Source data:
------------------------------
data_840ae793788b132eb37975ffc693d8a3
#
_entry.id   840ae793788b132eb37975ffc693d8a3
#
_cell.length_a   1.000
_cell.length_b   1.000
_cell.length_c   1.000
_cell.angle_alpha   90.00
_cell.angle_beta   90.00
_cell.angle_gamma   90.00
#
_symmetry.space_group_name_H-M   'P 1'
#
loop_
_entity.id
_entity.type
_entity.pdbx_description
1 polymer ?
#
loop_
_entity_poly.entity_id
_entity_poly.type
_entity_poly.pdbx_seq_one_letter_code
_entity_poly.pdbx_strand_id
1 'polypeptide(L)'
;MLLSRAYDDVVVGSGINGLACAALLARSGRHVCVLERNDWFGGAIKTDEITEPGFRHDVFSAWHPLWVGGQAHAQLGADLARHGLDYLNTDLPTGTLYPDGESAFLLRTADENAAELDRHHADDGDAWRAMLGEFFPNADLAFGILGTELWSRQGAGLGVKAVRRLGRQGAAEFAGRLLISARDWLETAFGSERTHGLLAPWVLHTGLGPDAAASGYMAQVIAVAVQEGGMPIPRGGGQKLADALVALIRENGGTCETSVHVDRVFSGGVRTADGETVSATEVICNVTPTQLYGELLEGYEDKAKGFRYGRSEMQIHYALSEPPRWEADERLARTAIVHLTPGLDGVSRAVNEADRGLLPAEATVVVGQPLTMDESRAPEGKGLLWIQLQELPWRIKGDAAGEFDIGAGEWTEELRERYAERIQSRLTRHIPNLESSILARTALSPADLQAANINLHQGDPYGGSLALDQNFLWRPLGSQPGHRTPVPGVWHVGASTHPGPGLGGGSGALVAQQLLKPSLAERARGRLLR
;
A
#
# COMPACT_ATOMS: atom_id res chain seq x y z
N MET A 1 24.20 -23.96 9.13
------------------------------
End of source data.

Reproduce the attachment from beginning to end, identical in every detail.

data_840ae793788b132eb37975ffc693d8a3
#
_entry.id   840ae793788b132eb37975ffc693d8a3
#
_cell.length_a   1.000
_cell.length_b   1.000
_cell.length_c   1.000
_cell.angle_alpha   90.00
_cell.angle_beta   90.00
_cell.angle_gamma   90.00
#
_symmetry.space_group_name_H-M   'P 1'
#
loop_
_entity.id
_entity.type
_entity.pdbx_description
1 polymer ?
#
loop_
_entity_poly.entity_id
_entity_poly.type
_entity_poly.pdbx_seq_one_letter_code
_entity_poly.pdbx_strand_id
1 'polypeptide(L)'
;MLLSRAYDDVVVGSGINGLACAALLARSGRHVCVLERNDWFGGAIKTDEITEPGFRHDVFSAWHPLWVGGQAHAQLGADLARHGLDYLNTDLPTGTLYPDGESAFLLRTADENAAELDRHHADDGDAWRAMLGEFFPNADLAFGILGTELWSRQGAGLGVKAVRRLGRQGAAEFAGRLLISARDWLETAFGSERTHGLLAPWVLHTGLGPDAAASGYMAQVIAVAVQEGGMPIPRGGGQKLADALVALIRENGGTCETSVHVDRVFSGGVRTADGETVSATEVICNVTPTQLYGELLEGYEDKAKGFRYGRSEMQIHYALSEPPRWEADERLARTAIVHLTPGLDGVSRAVNEADRGLLPAEATVVVGQPLTMDESRAPEGKGLLWIQLQELPWRIKGDAAGEFDIGAGEWTEELRERYAERIQSRLTRHIPNLESSILARTALSPADLQAANINLHQGDPYGGSLALDQNFLWRPLGSQPGHRTPVPGVWHVGASTHPGPGLGGGSGALVAQQLLKPSLAERARGRLLR
;
A
#
# COMPACT_ATOMS: atom_id res chain seq x y z
N MET A 1 24.20 -23.96 9.13